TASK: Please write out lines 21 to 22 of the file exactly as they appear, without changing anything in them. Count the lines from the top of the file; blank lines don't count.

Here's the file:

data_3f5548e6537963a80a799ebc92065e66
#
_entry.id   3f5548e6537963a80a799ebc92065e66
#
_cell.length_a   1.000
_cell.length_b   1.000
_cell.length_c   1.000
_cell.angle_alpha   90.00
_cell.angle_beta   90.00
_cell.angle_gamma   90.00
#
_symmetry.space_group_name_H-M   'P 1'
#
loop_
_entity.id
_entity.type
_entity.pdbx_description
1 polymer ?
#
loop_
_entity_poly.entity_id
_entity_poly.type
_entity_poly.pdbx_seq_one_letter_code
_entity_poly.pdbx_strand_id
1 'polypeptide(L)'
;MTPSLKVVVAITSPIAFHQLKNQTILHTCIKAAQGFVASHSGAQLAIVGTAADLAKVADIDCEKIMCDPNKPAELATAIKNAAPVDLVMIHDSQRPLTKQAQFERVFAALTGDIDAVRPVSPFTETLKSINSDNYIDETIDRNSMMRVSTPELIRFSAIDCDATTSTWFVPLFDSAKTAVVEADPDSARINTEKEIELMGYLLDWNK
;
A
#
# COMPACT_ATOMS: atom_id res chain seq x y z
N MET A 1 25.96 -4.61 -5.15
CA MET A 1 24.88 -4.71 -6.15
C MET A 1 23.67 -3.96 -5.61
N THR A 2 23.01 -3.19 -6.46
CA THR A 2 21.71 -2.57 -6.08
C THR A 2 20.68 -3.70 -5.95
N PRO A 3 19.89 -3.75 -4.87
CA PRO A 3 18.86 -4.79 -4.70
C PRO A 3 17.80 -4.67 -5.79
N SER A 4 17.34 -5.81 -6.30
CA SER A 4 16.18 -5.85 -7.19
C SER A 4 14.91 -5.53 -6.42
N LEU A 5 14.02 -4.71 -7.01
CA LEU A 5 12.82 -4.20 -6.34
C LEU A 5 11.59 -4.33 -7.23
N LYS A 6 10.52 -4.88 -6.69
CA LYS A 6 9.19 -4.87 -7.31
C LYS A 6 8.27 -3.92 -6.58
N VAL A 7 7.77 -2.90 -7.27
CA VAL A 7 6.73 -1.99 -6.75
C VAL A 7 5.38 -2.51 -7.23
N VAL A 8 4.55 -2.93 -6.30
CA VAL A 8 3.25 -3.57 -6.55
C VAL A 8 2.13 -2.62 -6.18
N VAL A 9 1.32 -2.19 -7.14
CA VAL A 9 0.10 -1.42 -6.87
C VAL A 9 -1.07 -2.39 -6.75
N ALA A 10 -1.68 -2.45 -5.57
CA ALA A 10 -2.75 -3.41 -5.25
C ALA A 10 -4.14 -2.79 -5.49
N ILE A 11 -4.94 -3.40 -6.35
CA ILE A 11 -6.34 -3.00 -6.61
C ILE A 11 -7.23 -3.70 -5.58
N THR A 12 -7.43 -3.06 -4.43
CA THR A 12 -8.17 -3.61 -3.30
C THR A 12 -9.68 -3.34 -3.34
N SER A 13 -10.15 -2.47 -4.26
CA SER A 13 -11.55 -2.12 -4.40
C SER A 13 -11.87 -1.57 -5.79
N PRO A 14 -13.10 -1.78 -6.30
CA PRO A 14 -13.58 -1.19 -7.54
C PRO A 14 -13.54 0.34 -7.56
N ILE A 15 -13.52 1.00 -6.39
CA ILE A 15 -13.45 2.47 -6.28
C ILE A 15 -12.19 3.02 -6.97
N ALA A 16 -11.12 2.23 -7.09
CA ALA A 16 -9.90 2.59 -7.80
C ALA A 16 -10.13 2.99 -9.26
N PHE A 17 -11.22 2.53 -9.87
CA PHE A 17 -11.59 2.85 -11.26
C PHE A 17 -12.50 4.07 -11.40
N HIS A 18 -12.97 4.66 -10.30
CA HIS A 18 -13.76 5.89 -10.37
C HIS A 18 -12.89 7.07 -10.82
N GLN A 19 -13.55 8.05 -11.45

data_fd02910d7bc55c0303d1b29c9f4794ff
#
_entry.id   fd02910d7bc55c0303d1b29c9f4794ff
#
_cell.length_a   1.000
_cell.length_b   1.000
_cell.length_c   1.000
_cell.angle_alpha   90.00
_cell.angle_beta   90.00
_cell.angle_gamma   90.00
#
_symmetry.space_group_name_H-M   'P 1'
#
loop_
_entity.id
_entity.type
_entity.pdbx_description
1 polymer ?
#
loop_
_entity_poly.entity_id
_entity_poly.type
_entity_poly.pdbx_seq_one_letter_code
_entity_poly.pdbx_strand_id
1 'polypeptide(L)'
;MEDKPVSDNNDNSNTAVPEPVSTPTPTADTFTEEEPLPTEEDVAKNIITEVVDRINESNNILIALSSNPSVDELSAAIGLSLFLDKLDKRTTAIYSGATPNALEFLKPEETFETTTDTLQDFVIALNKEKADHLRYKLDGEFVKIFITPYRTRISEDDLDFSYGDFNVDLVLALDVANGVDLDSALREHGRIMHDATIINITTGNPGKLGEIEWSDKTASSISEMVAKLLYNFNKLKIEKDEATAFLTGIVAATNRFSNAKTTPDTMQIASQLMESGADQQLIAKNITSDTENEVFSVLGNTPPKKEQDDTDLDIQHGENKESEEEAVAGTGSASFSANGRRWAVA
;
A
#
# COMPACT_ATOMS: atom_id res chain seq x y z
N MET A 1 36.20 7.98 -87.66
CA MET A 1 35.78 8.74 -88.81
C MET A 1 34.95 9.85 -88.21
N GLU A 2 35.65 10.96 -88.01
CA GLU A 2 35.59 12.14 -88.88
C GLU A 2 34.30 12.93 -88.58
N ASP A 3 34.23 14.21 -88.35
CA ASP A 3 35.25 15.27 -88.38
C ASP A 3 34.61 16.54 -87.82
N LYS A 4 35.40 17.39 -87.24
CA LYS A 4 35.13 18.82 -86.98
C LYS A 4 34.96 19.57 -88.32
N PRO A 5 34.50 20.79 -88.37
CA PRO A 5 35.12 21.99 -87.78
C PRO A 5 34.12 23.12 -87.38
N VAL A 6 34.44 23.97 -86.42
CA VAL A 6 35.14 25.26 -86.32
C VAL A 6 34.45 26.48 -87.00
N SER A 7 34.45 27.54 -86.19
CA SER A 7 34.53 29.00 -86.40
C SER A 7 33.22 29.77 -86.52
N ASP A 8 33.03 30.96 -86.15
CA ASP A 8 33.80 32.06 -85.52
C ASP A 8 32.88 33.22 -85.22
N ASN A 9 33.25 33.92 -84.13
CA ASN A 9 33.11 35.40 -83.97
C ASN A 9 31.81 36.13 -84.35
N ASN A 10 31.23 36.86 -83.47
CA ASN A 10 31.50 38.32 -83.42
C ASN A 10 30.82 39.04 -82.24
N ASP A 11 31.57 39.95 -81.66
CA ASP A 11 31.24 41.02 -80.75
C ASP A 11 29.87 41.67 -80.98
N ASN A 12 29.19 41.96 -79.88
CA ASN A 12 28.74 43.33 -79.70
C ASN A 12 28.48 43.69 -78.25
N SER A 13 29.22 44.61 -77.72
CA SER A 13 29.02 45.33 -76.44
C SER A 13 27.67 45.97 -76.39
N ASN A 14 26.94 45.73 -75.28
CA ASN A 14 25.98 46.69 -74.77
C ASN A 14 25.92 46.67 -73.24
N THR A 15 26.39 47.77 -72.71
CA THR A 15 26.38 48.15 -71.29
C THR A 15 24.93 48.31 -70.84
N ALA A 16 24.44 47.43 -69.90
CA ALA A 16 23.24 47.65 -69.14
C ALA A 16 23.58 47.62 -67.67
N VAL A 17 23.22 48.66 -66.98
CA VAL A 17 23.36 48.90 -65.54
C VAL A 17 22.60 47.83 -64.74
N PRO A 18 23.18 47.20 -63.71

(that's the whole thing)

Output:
_entity_poly.entity_id
_entity_poly.type